Tobacco use by pregnant women leads to changes in fetal organ development, which often leads to negative consequences in the offspring’s life, such as depression and formation of depressionassociated immune diseases [1-3]. Approximately 20%–50% of women report smoking during early pregnancy [4], and 50% of pregnant nonsmokers are exposed to secondhand smoking during pregnancy [5]. Maternal smoking is associated with fetal growth retardation, increased risk of premature delivery, low birth weight [6,7], and an increased risk of obesity in the offspring [8,9]. Obstetric and fetal complications associated with smoking include placental abruption [10], spontaneous abortion [11], and sudden infant death syndrome [12,13].

The pathophysiology of tissue damage associated with cigarette smoke and the oxidant/antioxidant imbalance caused by the release of reactive oxygen species have been widely studied. Oxidative stress occurs when free radicals formation exceed the defense promoted by antioxidants agents. Tobacco use causes the release of many substances in the body that have the direct potential of forming free radicals and activating inflammatory cells, such as macrophages and neutrophils, which also produce reactive oxygen species, ultimately increasing the tissue concentration of harmful substances. An important method for assessing oxidative damage of lipids, which is common in active and passive smoking, is the Thiobarbituric Acid Reactive Substances (TBARS) assay that measures malondialdehyde levels [14]. In response to oxidative stress, antioxidants are activated to neutralize the oxidants and prevent tissue damage [15]. The antioxidant defense system includes antioxidant enzymes such as Superoxide Dismutase (SOD), Catalase (CAT), and Glutathione Peroxidase (GPx) [16].

Because of their roles in the postpartum period and during development, the liver and spleen are essential for metabolizing toxic substances and regulating the immune system’s reaction to these substances. This study aimed at quantitatively and qualitatively evaluating the inflammatory changes that occur in the liver and spleen of neonatal animals that were exposed to cigarette smoke during pregnancy.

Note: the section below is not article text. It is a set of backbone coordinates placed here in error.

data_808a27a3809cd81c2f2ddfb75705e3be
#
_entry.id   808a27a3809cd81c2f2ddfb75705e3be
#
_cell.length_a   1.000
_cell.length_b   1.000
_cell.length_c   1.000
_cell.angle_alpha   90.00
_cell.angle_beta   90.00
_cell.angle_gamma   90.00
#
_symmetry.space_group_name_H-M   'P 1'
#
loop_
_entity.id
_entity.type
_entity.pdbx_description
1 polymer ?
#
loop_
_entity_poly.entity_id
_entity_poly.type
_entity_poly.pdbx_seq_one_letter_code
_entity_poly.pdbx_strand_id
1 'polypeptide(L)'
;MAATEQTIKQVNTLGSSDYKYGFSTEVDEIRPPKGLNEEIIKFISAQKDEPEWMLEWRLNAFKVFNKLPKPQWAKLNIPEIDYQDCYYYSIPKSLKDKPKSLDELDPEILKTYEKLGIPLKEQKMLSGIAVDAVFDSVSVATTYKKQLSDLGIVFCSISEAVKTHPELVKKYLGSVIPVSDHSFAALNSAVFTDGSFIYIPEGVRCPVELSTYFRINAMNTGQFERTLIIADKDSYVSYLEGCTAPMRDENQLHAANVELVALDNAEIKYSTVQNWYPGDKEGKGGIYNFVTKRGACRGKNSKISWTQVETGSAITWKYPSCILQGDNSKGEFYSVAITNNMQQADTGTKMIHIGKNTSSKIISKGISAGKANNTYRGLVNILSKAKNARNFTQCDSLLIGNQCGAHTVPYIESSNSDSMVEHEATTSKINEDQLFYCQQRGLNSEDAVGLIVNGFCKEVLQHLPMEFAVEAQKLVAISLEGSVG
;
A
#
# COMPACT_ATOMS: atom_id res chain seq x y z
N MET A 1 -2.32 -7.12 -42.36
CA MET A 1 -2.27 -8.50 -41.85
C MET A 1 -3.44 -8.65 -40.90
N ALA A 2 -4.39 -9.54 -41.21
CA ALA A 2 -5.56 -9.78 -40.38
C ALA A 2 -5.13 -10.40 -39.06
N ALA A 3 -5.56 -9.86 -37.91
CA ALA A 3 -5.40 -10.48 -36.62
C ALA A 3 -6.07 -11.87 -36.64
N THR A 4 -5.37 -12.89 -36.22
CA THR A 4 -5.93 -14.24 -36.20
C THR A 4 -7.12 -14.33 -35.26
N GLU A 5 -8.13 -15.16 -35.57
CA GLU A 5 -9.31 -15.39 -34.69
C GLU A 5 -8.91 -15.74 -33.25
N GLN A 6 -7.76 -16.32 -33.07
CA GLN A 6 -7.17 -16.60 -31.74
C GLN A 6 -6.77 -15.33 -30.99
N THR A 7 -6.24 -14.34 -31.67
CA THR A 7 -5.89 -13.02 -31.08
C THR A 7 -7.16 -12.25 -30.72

Materials and Methods


Animal care and experimental procedures were approved by the Ethics Committee on Animal Use (CEUA) at the Federal University of Ouro Preto (UFOP), under protocol number 2010/047, and they followed the rules established by the Brazilian Society of Laboratory Animal Science (SBCAL). During all experiments, animals were kept at ambient temperature (21°C ± 2°C) and light cycles controlled vivarium at the School of Nutrition (UFOP), with food and drinking water ad libitum. For breeding, 10 female and 5 male mice, (approximately 25g and 31g each, respectively) all of the Mus musculus strain C57BL/6, were used. Mating occurred through placing 2 female mice and 1 male mouse in a breeding box for a 5-day period. Pregnancy in the female mice was confirmed through observation of the vaginal plug and the vaginal smear [17]. Pregnant female mice were randomly divided into 2 groups: ICS21 (group inhaling cigarette smoke), consisting of 5 pregnant female mice that were subjected to inhalation of cigarette smoke for 21 days during pregnancy, and CG (control group), consisting of 5 pregnant female mice that were exposed to ambient air.

Exposure to cigarette smoke

Pregnant animals’ exposure to cigarette smoke occurred during the 21 days of gestation and was performed according to procedures described by Valenca et al. [18]. In an inhalation chamber, ICS21 mice were exposed to smoke from 12 commercial cigarettes per day, divided into 3 daily exposures. At the time of each exposure, a single cigarette (10 mg tar, 0.8 mg nicotine, and 10 mg of carbon monoxide) was attached to a 60 mL glass syringe to collect smoke for insufflations. Smoke was collected and immediately introduced into the inhalation chamber, where it was left for 6 min, then the chamber was opened for 1 min with total exhaustion of cigarette smoke, and this procedure was repeated for each cigarette [19].